India, China, Vietnam 2018 Salary Increases to Lead Way in Asia Pacific
Asia Pacific salary budgets in 2018 are set to rise at a faster clip than in 2017 in most markets with India, China and Vietnam leading the way, and the more developed markets being the laggards, according to Willis Towers Watson, the leading global advisory, broking and solutions company.
Salary budget increases in 2018 are projected to average at 6.1% across 21 markets in the region, up from 5.9% in 2017 (see graphic below), according to Willis Towers Watson’s 2017 Asia Pacific Salary Budget Planning Report, released last week. The salary increases projected for next year reflect expectations for economic growth in the region that’s more steady than steamy, with the pickup arresting two years of slowdown.
While the survey looks at salary budget forecasts, Willis Towers Watson research also shows that actual budgets often come in lower than projected. A survey at the Willis Towers Watson’s 2018 Pay Review Planning Webinar showed 34% of organisations indicating that they under-spend their budget, while 52% of organisations said their actual and planned budgets were about the same.
The rate of increase in salary budgets is expected to rise in nine Asia Pacific markets, and remain stable in twelve. Meanwhile, the lower inflation projected for 2018 in two-thirds of the region’s markets—at an average 3.0%, down from 3.1% in 2017—will help individuals see a little bit more of their salary increases. Average real increases across the region will be 3.1% next year, compared to 2.8% in 2017.
Real Increases in India to Edge Lower in 2018
Salary budget increases in South Asia will lead the way next year. India will see increases next year of 10% on average. Taking into account India’s inflation rate, however, the increases in real terms are seen at 5.3%, down from 5.6% in 2017.
“India shows high salary growth compared to other countries in the Asia Pacific region,” said Sambhav Rakyan, Willis Towers Watson’s Data Services Practice Leader for Asia Pacific. “Yet, given the decreasing pattern in the year-on-year salary increases, Indian employees could very well see a single digit salary increase in 2018 for the first time since 2011. That would be slightly below our forecast.”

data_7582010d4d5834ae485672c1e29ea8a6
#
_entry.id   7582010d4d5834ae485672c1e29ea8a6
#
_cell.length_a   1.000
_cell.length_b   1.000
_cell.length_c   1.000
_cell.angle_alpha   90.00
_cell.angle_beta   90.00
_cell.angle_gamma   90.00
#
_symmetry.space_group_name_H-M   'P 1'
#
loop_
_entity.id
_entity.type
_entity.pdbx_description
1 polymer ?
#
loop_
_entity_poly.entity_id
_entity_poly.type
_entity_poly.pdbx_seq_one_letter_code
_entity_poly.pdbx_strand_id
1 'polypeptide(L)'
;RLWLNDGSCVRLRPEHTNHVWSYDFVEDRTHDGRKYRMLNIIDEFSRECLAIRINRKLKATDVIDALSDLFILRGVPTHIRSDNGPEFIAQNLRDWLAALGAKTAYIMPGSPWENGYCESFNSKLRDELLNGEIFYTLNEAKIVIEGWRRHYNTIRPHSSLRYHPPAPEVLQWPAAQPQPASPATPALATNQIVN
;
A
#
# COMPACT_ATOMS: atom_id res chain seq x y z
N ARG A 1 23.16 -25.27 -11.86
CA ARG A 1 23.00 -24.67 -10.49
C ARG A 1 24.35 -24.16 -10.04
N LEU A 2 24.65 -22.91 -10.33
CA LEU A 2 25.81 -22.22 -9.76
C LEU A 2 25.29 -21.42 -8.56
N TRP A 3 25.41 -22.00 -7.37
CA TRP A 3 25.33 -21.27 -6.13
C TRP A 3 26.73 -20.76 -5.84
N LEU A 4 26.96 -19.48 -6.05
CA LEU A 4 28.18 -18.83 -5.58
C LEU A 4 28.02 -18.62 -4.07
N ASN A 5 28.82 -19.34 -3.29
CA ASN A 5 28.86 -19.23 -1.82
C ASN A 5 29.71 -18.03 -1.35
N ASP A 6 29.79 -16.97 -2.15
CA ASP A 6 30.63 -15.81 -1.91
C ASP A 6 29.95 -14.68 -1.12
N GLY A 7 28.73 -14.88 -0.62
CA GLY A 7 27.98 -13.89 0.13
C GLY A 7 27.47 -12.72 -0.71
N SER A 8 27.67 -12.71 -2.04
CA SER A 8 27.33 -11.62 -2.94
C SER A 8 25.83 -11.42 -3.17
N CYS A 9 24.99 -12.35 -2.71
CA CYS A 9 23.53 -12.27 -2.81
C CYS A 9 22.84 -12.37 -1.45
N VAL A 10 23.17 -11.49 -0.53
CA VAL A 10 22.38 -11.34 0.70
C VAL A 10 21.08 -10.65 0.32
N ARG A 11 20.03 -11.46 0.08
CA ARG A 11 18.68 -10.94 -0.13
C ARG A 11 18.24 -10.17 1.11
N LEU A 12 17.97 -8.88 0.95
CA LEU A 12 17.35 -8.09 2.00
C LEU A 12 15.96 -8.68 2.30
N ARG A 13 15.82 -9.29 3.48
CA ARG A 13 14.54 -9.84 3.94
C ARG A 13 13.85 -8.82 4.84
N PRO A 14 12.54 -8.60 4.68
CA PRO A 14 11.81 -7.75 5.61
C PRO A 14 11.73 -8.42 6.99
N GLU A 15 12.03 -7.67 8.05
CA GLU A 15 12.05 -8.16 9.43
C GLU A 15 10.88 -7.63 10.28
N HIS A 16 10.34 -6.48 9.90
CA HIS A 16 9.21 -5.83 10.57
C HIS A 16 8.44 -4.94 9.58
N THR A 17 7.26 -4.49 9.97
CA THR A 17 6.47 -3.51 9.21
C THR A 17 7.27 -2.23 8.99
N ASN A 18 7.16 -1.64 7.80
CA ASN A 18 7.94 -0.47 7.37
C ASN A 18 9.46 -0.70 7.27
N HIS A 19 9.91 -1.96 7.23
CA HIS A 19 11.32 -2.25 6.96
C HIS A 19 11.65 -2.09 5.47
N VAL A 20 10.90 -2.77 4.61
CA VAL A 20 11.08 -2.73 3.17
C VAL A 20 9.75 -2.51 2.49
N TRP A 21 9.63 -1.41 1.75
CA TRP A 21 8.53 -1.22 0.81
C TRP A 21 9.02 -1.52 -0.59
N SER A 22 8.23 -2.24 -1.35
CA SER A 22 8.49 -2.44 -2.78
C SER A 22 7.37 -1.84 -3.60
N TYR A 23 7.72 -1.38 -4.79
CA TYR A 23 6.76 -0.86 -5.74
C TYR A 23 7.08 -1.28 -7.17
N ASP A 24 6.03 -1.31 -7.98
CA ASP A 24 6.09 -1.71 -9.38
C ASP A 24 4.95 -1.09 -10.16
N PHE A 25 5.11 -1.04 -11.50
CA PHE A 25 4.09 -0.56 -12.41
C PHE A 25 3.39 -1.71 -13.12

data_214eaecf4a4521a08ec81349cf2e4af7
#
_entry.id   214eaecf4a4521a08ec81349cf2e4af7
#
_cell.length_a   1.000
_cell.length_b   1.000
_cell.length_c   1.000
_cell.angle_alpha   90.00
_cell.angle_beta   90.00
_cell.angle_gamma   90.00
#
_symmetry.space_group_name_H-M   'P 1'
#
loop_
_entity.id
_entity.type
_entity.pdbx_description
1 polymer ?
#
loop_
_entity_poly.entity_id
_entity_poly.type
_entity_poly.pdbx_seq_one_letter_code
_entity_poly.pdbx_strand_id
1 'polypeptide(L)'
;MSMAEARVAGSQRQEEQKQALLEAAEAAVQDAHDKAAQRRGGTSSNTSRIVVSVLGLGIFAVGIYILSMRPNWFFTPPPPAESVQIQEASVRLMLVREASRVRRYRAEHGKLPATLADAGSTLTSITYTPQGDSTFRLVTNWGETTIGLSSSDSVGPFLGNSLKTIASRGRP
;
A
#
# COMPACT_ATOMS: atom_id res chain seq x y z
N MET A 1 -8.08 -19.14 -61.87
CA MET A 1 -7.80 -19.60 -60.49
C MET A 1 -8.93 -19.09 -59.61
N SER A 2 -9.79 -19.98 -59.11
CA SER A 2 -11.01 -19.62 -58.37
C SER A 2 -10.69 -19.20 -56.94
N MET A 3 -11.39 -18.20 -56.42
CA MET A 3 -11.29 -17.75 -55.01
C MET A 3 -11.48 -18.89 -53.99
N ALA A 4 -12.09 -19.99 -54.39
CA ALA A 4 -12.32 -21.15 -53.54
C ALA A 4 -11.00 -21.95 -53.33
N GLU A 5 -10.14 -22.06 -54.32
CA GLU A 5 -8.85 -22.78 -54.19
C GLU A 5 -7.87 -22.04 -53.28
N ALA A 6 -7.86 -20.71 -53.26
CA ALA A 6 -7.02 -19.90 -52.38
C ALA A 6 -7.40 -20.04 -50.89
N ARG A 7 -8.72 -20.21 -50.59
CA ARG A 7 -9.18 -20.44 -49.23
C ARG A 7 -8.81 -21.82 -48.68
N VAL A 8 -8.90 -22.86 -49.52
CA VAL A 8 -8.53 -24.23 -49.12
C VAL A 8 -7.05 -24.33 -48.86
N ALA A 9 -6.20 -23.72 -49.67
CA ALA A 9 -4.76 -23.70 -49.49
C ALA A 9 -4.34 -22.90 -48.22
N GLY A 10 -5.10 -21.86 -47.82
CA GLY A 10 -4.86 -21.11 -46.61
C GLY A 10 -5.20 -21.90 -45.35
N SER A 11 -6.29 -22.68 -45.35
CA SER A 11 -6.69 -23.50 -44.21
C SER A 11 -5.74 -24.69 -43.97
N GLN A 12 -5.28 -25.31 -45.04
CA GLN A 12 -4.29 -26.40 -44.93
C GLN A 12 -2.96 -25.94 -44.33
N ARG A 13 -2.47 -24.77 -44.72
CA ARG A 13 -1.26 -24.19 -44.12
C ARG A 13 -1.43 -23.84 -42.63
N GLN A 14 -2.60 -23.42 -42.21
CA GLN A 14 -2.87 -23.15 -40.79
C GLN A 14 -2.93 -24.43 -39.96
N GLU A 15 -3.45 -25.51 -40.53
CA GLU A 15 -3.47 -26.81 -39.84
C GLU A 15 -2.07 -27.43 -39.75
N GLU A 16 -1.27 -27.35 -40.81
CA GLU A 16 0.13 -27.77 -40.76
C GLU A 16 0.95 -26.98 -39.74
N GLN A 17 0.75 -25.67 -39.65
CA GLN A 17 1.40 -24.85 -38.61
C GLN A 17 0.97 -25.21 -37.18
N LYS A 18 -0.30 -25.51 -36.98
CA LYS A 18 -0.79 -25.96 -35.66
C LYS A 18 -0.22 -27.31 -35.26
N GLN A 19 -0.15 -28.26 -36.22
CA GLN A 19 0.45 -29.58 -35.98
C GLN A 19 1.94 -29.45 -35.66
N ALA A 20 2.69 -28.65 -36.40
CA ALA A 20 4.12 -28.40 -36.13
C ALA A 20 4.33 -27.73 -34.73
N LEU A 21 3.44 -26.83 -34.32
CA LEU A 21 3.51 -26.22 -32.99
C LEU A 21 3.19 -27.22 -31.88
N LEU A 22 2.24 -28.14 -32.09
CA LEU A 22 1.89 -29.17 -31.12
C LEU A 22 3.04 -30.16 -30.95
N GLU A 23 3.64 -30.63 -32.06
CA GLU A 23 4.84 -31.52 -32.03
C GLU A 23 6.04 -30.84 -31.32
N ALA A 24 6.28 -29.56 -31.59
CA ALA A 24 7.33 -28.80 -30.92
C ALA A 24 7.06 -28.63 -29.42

Mr. Rakyan added that this trend, along with the rapid evolution of jobs, skill and the future of work, requires companies to rethink their talent attraction and retention strategies, especially with the brightest talent in the tech sector. “Simply increasing compensation is not a sustainable solution,” Mr. Rakyan said. “We are now seeing progressive employers beginning to leverage employee benefits as a strong lever in differentiating their employee value proposition and ensuring greater transparency in compensation and benefits-related communication.”
While India—along with Vietnam (5.7%) and China (5.1%) – will still see the highest salary budget increases in real terms next year, Asia’s other developing market with a large population, Indonesia, is set to standout too. Across Asia Pacific, Indonesia will see the largest decline in real increases in 2018—up just 2.8% compared to 3.9% in 2017.
Predictably, the developed markets of Hong Kong, Singapore, Australia, Japan and New Zealand will see among the lowest overall increases. Australia and New Zealand’s salary increases are both forecast at 3.0%—and at 1.1% and 1.2% respectively in real terms. Japan’s will remain the lowest at 2.3% on average, or 1.7% in real terms. Salary increases in Hong Kong and Singapore are both expected to average at 4.0%, but accounting for inflation, will lower the average to 1.7% and 2.4% respectively.
Across the 19 industries covered in the report, the pressure points in terms of scarcity of talent is evident. The pharmaceutical and health sciences sector and the high-tech sector are expected to see salary budgets rise 6.1% in 2018, the highest of the industry sectors covered. Those in the leisure and hospitality sector will see the lowest increases at around 3.9% across the markets covered for this particular industry.
China Salary Projections Aligned with Government Goals
China’s retail and consumer product sector salaries are projected to rise 7% in 2018, the same as those in the high-tech sector. Salary budgets in the pharmaceutical and health sciences sector are set to rise 7.4%.
“China’s consumption-driven growth is arguably reflected in the higher increases in the retail and consumer product sectors, while efforts to focus on quality not quantity shows up in the higher-value add sectors such as pharma and technology,” said Maggy Fang, Willis Towers Watson’s Head of Talent and Rewards for Asia Pacific.
Ms. Fang noted also that salary increases in China’s insurance sector, at 7%, are at the higher end of the scale. “It reflects a rapidly growing sector and the fact that insurance is an important economic driver. There’s also greater awareness of it as a form of protection and an investment tool,” said Ms. Fang.
Speaking more broadly about the region, Ms. Fang said: “Senior pay levels are higher, but ‘highly paid’ does not necessarily mean ‘well paid’. When it comes to equity, it’s important to understand the value of pay equity and to ensure that managers can communicate pay decisions with employees effectively, and with clarity and honesty.”
Ms. Fang noted that upskilling compensation professionals to integrate salary processes with compensation software can help to optimise pay and benefits for critically important talent groups. “Companies can use artificial intelligence and predictive analytics to determine which high performing and talented staff should be prioritised for a larger share of compensation funds,” she said.